Altieri : The idea was there. The Hamiltons was kind of a unique story, but especially with horror films the idea of a continuing story is always in the back of your head. We wanted to see what the reception to that first film would be, and it became quite a big thing here in the States and worldwide, but as you can tell from the six-year gap in between the films, it wasn’t something Phil and I were ready to rush in to.

Flores: We wanted the right story. We worked with Cory, and with Joe McKelheer who plays Wendell – he’s a producer on this too. Joe’s the one that was really pushing for a sequel, and after a while we realised we really wanted to do it. It is a family affair: all the cast rallied around to get it done. We shot in America for about a week but then it took a while to get over to England and shoot the remainder.

How does it work when there are this many cooks on set? Two directors, an actor/writer, an actor/producer...
Flores: The good thing is that Cory and Joe have to go into actor mode, so they’re focused on something else! But having worked with those guys before, they know our style, and once we get on set everyone kind of turns it over to us. Everyone gives us the freedom to do our thing. We know these characters best! It’s our story and our franchise.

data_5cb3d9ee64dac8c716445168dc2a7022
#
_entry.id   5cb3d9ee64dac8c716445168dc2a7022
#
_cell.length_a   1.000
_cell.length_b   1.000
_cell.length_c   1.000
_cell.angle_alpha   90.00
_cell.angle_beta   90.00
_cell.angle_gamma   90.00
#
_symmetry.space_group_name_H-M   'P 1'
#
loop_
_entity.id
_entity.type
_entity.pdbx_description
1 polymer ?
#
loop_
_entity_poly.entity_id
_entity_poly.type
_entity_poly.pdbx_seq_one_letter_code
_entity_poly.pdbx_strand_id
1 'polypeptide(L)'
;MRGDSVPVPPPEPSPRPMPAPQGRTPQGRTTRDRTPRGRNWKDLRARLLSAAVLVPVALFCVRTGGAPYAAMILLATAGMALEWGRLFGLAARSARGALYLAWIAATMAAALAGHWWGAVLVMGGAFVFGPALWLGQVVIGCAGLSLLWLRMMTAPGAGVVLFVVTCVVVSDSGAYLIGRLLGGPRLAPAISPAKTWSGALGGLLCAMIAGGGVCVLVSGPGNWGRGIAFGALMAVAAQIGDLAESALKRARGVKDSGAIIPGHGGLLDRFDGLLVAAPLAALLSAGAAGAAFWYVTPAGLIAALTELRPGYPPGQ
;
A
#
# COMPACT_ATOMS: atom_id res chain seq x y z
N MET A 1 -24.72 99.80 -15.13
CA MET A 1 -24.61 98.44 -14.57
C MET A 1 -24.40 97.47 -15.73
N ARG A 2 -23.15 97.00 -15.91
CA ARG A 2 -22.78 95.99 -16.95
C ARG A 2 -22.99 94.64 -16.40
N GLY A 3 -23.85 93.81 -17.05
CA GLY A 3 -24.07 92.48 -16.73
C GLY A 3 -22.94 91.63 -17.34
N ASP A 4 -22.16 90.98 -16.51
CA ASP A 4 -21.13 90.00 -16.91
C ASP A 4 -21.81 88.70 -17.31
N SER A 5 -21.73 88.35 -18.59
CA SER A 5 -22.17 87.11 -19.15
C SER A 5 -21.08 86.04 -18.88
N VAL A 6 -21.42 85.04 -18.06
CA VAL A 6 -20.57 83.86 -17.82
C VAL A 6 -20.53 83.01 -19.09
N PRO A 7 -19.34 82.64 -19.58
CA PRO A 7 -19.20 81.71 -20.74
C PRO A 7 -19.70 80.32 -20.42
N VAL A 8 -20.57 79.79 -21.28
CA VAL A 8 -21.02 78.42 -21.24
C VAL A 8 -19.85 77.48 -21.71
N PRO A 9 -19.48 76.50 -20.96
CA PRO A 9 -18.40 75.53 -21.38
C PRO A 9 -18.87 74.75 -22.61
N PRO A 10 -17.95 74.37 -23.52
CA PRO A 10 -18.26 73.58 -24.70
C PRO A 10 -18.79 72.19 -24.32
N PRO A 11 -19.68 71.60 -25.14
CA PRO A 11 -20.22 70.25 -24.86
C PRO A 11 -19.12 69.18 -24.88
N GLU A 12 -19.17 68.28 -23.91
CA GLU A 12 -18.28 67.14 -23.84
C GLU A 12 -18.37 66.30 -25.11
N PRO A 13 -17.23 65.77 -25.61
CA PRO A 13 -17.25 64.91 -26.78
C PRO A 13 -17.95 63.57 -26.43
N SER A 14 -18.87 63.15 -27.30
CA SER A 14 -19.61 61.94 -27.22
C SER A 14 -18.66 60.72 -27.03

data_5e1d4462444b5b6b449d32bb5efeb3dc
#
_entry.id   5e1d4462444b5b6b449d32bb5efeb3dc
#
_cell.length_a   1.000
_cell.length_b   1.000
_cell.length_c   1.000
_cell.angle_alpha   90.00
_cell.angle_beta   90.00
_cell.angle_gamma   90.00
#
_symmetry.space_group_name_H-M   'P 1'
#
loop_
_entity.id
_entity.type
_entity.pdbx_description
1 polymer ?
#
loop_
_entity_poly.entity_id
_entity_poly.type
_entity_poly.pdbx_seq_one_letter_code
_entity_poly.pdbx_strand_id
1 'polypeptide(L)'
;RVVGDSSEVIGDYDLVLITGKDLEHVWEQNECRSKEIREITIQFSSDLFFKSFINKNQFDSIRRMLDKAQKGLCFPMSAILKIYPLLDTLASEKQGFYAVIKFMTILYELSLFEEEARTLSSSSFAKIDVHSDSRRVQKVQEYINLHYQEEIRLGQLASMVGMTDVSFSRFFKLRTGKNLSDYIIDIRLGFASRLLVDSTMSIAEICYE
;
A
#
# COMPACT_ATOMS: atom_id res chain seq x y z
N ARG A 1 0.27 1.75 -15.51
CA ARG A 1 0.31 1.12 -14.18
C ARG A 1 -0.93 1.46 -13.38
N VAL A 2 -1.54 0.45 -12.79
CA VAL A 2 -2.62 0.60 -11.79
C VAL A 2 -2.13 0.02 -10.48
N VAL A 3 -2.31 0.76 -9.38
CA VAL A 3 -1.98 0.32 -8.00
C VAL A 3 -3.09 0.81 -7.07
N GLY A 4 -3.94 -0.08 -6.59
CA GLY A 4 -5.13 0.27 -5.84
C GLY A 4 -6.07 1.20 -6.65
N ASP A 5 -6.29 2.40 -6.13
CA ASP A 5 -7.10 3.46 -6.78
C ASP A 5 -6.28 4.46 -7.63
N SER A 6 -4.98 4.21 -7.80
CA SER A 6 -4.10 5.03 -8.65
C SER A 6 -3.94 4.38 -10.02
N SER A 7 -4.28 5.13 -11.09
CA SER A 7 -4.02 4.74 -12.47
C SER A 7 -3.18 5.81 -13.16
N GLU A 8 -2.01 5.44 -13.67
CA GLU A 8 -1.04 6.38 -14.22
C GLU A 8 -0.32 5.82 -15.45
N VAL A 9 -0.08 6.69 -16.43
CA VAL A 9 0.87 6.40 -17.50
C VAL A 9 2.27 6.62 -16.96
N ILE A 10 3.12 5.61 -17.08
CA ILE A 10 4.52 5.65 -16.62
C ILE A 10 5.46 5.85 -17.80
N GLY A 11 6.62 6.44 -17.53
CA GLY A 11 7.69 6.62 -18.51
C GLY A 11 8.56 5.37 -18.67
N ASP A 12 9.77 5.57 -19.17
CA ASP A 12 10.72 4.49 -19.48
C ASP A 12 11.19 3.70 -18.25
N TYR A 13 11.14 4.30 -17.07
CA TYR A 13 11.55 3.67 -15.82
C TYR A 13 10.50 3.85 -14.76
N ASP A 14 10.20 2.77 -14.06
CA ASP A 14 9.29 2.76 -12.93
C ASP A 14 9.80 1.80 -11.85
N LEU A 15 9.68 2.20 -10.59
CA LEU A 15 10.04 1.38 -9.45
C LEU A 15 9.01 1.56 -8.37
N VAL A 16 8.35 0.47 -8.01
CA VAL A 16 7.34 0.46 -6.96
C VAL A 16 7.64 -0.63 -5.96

How do you divide up directing between the two of you?
Altieri: We've got a kind of shorthand now. We've been brainstorming and writing stories and directing together for years now. We grew up together in the same neighbourhood too, so we have all the same stories. For the bulk of it we're both behind the camera. Four eyes are better than two. But we have different perspectives, so it's like putting a puzzle together that ends up looking pretty cool when it's all done.

Both these films break a lot of rules as vampire films: they’re out in daylight; they’re mortal; there’s even a scene in The Thompsons with vampires saying grace around the dinner table. Is that just an organic thing, or are you deliberately going through a list of things to do differently?
Flores: When we did The Hamiltons it was before a lot of this big vampire craze like the Twilights – we put a couple of Twilight jokes in this one! Really, it was about trying to go at it differently, viewing vampirism as a disease that these characters have to live with. In The Hamiltons the word “vampire” is never even used. We wanted to humanise them, so we went about it like, “if vampires were real, how would they function in society, or just kind of be?” There were all these rules, like they don’t show up in the mirror? And if they don’t show up, wouldn’t their clothes show up? There’s so many weird rules in the vampire universe, and we were just like, ‘Let’s not...” It seemed more satisfying and creative and fun to explore it that way.

The Thompsons Directors On Their Indie Horror